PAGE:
Admittedly, one can tell many stories with statistics, but the square meter story of Baishizhou and its neighbors is one of gross inequality. Mangrove Bay residents can occupy anywhere from 15 to roughly 18 times the space of Baishizhou renters, and pay about 22 times the cost for that privilege. At this scale, one can begin to imagine what razing Baishizhou means in terms of affordable housing on the one hand and potential profit on the other. Point du jour, however, is that there is no “standard” square meter per person ratio, just expanding levels of inequality.

So, some stats du jour that should give us pause to reflect on the values we are constructing into the built environment.

laying siege to the villages: baishizhou


5. Baishizhou: Neighborhoods for the Working Poor

As of 2013, Baishizhou was the largest of the so-called urban villages in Shenzhen’s inner districts. With respect to the overall layout of Shenzhen, Baishizhou occupied both the southern and northern sides of Shennan Middle Road, at peripheries of both Luohu (moving west) and the Nantou Peninsula (moving north), making it one of the most centrally located transit centers in the inner districts (map 8). As of 2013, Baishizhou had a total area of 7.4 km2 and an estimated population of 140,000 residents, of whom roughly 20,000 held Shenzhen hukou and 1,880 were locals. The population density of Baishizhou had breached 18,900 people per square kilometer, more twice that of municipal average of 7,500 people per square kilometer, a statistic which in 2012 had made Shenzhen the fifth most densely populated city on the planet. There were 2,340 low and mid-rise buildings in the area, with an estimated 35,000 units. Monthly rents ranged from 700 to 3,000 rmb, which were significantly cheaper than in neighboring Overseas Chinese Town (OCT) or nearby housing estates, where a “cheap” apartment could rent for 4,000 rmb.

master plan

Map 8: Location of Baishizhou, 1996 Master Plan

Many of the garbage collectors for the area live in the cheapest rentals, rural Mao-era dormitories where it is possible for three workers to share a 30 m2 dorm room for 200 rmb a head, plus electricity and water. Old Cai, for example, was 65 years old, when interviewed. He came to Shenzhen after retirement because his monthly pension is 40 rmb per month, but he and his wife need 20,000 rmb annually, or about 1,700 a month to meet their expenses. In Baishizhou, he makes a living collecting and reselling cardboard boxes and other garbage. He says he can save money this way because although there’s no real profit, he makes enough to support himself and to bring a little home for Chinese New Year. However, the diversity of Baishizhou residents also includes working families who have lived in the area since migrating to Shenzhen over twenty years ago and young professionals who are sharing their first flat independent of their families. One family from Sichuan, for example, rents a 60 m2 two bedroom apartment for 1,700 rmb a month, which the husband, his wife, her mother-in-law, and their two children share. During the day, the parents work at one of the OCT themeparks, while the mother-in-law takes care of the children and housework. In addition, many of Shenzhen’s young designers and architects who work in the OCT Loft, a renovated factory area for creative industry live in higher-end handshake buildings, which sometimes include parking space for a car.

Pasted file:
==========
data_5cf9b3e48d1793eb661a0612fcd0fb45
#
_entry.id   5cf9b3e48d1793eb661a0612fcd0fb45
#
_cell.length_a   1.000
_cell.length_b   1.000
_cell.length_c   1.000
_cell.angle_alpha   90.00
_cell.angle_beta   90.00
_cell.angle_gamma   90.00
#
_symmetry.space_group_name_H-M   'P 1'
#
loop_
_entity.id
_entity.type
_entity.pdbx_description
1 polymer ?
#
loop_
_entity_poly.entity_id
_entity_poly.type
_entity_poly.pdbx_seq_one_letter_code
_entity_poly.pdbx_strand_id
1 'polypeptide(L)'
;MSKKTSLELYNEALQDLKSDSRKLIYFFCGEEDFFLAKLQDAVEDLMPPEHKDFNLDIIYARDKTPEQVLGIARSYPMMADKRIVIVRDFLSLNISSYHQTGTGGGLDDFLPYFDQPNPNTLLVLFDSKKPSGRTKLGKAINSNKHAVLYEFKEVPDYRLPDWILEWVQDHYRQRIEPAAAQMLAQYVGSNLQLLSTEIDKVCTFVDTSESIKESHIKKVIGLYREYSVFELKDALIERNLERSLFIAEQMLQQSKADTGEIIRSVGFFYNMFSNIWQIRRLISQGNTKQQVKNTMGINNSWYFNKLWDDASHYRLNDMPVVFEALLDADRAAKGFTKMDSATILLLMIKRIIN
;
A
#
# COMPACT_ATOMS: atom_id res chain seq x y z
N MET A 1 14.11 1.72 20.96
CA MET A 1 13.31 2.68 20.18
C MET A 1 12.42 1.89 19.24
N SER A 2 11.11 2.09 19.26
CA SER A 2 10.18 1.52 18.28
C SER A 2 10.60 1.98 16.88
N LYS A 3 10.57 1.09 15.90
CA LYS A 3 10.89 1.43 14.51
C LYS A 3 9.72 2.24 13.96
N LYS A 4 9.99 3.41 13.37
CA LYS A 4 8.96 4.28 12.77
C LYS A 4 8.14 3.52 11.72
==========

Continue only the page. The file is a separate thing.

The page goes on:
In addition to rental properties, the first floor of most Baishizhou buildings was used for commercial purposes and the area boasted several commercial streets, at least two night markets and entertainment areas, in addition to independent vendors and office space for independent carpenters, builders, and handymen. There was an elementary school and several nursery schools. Moreover, in between two of the abandoned factories of the Shahe Industrial Park enterprising migrants have set up the Baishizhou Pedestrian Street, which mimics the Dongmen Walking Street. There are food stalls and toy vendors, and several juvenile rides.